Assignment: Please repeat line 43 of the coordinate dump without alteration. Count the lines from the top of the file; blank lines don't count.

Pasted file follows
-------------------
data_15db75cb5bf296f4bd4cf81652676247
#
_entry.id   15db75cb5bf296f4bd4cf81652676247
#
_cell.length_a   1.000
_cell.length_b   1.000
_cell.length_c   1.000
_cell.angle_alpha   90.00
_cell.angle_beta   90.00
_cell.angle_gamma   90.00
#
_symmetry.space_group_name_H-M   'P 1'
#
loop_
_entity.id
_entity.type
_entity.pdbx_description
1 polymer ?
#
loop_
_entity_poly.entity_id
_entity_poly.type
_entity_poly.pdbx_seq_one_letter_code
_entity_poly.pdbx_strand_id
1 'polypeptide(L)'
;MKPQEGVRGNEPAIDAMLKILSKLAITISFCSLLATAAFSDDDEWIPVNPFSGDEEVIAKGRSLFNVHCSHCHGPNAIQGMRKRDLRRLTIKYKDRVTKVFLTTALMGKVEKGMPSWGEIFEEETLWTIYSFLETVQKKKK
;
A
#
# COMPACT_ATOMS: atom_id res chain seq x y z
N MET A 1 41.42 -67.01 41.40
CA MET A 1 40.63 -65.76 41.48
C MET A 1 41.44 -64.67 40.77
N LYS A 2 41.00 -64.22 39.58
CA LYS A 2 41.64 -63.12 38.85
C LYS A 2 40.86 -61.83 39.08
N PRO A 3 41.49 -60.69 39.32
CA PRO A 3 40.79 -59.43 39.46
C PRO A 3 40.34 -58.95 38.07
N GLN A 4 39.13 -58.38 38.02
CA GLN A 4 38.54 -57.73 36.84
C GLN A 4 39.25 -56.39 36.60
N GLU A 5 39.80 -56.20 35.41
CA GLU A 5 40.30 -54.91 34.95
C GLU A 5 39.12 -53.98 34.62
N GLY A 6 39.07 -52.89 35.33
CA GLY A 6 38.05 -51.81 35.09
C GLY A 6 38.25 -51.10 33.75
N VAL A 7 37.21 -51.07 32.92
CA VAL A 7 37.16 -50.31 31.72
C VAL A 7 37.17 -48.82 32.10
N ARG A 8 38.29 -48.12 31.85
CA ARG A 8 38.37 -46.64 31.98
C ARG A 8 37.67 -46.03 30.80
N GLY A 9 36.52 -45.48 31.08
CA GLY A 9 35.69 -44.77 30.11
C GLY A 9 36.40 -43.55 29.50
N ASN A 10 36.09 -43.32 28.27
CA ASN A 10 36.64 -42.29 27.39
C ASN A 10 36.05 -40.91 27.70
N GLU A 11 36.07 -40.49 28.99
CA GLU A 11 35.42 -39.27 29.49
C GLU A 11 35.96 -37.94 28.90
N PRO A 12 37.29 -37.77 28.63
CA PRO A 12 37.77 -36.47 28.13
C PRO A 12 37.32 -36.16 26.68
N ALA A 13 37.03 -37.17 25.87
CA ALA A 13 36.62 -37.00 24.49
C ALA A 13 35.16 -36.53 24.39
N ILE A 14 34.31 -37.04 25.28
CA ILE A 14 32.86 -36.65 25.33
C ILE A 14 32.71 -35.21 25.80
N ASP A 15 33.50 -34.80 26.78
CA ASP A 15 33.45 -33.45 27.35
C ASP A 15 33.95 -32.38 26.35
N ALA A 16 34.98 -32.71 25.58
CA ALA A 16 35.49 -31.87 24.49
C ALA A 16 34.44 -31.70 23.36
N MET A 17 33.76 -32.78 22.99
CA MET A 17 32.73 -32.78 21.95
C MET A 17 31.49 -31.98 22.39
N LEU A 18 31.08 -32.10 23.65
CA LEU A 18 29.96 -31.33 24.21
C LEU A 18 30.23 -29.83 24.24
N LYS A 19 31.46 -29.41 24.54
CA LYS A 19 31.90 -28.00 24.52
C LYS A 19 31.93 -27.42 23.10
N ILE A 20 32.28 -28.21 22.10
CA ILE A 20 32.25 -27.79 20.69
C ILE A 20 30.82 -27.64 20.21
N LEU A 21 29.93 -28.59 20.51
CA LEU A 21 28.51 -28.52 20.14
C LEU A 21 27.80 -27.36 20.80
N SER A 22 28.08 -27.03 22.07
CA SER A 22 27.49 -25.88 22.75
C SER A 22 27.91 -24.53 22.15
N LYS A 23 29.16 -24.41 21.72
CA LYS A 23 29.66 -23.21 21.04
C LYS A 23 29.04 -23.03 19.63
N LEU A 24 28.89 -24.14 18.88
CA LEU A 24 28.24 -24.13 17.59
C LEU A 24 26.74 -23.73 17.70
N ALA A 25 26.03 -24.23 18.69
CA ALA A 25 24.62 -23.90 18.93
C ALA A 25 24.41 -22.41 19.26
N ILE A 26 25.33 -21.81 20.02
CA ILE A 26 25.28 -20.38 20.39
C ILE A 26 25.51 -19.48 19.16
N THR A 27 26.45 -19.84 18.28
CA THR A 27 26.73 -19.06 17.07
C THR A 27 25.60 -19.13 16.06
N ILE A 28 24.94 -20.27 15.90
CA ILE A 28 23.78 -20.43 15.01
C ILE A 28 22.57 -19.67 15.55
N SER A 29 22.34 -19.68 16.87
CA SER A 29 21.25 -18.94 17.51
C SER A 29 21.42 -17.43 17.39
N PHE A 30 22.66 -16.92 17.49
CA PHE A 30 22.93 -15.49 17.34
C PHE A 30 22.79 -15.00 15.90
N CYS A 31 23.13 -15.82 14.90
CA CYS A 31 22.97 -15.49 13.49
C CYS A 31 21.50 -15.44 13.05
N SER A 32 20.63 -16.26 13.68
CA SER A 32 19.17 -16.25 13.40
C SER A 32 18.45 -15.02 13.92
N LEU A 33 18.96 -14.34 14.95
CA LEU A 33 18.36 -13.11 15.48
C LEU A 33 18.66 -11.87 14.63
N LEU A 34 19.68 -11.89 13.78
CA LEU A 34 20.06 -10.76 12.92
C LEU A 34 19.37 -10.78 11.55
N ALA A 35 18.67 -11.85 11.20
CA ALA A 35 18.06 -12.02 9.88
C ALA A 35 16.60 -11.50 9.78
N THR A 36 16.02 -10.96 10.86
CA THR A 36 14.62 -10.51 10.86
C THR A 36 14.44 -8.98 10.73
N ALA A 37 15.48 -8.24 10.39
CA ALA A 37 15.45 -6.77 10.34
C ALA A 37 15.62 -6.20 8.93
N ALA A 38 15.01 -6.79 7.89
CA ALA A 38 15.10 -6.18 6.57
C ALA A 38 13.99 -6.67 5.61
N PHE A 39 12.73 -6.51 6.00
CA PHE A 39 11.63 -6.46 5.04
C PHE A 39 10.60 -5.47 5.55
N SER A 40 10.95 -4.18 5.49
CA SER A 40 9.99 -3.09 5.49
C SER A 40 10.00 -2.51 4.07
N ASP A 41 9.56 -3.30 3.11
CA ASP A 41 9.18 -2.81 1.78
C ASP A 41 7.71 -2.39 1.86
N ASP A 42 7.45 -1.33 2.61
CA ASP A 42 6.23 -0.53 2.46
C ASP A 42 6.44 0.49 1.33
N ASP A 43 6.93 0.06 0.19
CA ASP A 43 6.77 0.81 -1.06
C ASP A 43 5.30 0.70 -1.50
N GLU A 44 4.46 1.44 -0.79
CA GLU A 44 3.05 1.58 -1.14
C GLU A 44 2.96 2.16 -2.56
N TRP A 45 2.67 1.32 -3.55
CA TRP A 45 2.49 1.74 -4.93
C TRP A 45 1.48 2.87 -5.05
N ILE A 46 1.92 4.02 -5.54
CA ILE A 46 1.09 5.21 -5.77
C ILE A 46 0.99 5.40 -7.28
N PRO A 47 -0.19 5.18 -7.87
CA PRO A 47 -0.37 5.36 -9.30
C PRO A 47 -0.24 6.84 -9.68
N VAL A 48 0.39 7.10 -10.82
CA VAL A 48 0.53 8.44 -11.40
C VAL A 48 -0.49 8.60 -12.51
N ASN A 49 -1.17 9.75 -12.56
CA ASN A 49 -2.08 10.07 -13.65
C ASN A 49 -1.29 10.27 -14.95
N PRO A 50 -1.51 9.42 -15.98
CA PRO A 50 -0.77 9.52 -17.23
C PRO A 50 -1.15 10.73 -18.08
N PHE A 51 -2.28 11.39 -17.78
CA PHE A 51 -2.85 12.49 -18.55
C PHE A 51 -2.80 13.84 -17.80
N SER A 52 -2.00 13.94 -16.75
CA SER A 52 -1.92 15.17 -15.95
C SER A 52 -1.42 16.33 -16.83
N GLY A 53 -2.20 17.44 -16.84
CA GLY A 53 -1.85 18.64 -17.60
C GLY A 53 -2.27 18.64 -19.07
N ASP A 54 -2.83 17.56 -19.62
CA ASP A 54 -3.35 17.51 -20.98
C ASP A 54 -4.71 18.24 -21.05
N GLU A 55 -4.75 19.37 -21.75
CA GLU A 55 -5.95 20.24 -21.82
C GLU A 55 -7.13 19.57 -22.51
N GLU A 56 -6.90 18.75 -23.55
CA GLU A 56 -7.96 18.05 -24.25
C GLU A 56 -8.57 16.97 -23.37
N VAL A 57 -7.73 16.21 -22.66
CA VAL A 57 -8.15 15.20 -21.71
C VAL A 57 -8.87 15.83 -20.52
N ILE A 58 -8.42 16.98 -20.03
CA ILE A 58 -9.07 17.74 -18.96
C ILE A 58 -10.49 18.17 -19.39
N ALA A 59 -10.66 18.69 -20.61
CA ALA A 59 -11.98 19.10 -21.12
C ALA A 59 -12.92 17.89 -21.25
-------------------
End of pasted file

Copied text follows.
N GLU A 5 39.80 -56.20 35.41